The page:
Preterm labor, or premature labor, is labor that occurs between the 20th and 37th week of pregnancy. A full-term pregnancy lasts 38-42 weeks. True labor includes both uterine contractions and cervical changes. Preterm labor can lead to preterm delivery. Babies who are born before 37 weeks are premature.
Fetus at 24 Weeks
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Preterm labor does not always lead to preterm delivery. Preterm labor can sometimes be stopped with a combination of medication and rest. If preterm labor cannot be stopped, your doctor will try to delay delivery. During this delay, you may be given corticosteroids to speed up the baby’s lung development. You may also be brought to a hospital with a neonatal intensive care unit (NICU).
Preterm birth is the number one cause of perinatal sickness and death. About 11% to 12% of births in the United States are premature; this translates to one in every eight births. Preterm babies have less time to develop in the womb. As a result, they are at higher risk of medical problems. They are also at greater risk for death than babies born full term. The earlier a baby is born, the greater the risks. Babies born before 28 weeks are at greatest risk for health and developmental issues. These issues include:
Babies born between 28 and 32 weeks are at lower risk for complications, compared to those born prior to 28 weeks. Those born between 32 and 35 weeks usually have only short-term medical problems. The outlook for all preterm infants continues to improve with medical advances.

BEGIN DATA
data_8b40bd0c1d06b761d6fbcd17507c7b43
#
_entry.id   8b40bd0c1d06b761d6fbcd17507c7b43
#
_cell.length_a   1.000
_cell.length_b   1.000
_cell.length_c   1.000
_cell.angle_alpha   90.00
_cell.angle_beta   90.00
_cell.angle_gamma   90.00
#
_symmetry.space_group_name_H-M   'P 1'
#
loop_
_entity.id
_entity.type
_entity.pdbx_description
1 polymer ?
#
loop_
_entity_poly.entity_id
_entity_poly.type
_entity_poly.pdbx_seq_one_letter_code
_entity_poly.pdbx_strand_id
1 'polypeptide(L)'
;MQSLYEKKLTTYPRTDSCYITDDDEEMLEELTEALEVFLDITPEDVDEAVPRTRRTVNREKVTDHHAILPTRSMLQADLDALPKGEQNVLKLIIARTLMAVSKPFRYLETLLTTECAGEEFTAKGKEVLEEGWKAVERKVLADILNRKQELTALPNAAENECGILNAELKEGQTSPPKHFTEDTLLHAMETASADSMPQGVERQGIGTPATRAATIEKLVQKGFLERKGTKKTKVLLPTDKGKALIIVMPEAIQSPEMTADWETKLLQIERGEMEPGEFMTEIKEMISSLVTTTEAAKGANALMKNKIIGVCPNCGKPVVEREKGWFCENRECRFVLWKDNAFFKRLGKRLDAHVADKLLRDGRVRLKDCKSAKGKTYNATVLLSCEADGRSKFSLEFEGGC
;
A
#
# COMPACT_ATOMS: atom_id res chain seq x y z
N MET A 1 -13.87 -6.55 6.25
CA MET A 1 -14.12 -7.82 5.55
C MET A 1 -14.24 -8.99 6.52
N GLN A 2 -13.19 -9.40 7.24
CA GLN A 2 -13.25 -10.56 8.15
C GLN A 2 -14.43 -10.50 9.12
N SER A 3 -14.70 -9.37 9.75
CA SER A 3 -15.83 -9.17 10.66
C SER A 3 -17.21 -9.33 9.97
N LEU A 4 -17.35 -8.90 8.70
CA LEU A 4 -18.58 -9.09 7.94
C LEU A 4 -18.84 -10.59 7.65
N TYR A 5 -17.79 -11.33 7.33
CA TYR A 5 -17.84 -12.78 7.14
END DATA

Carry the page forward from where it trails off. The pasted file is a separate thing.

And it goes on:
Often, the cause of preterm labor is not clear. However, several factors have been identified that increase the risk. It is essential for all pregnant women to know the signs of preterm labor. The quicker you are able to respond to these signs, the better chance that your doctor can delay or prevent preterm delivery.
What are the risk factors for preterm labor and delivery?
What are the symptoms of preterm labor?
How is preterm labor diagnosed?
What are the treatments for preterm labor?
Are there screening tests for preterm labor?
How can I reduce my risk of preterm labor and delivery?
What questions should I ask my doctor?
Where can I get more information about preterm labor and delivery?
Late-Preterm Infants. The American College of Obstetricians and Gynecologists. Committee Opinion No. 404, April 2008. Available at: http://www.acog.org/Resources%20And%20Publications/Committee%20Opinions/Committee%20on%20Obstetric%20Practice/Late-Preterm%20Infants.aspx. (Reaffirmed 2011)
Prematurity. EBSCO DynaMed website. Available at: https://dynamed.ebscohost.com/about/about-us. Updated April 18, 2013 . Accessed April 23, 2013.
Preterm labor. EBSCO DynaMed website. Available at: https://dynamed.ebscohost.com/about/about-us. Updated March 15, 2013 . Accessed April 23, 2013.
Preterm labor and birth. March of Dimes website. Available at: http://www.marchofdimes.com/pregnancy/preterm_indepth.html. Updated September 2012. Accessed April 23, 2013.
Preterm labor and birth: overview. National Institute of Child Health & Human Development website. Available at: http://www.nichd.nih.gov/health/topics/preterm/Pages/default.aspx. Updated April 3, 2013. Accessed April 23, 2013.
Preterm labor. The American College of Obstetricians and Gynecologists website. Available at: http://www.acog.org/~/media/For%20Patients/faq087.pdf?dmc=1&ts=20130423T0923201528. Accessed April 23, 2013.
Last reviewed June 2013 by Andrea Chisholm
Please be aware that this information is provided to supplement the care provided by your physician. It is neither intended nor implied to be a substitute for professional medical advice. CALL YOUR HEALTHCARE PROVIDER IMMEDIATELY IF YOU THINK YOU MAY HAVE A MEDICAL EMERGENCY. Always seek the advice of your physician or other qualified health provider prior to starting any new treatment or with any questions you may have regarding a medical condition.
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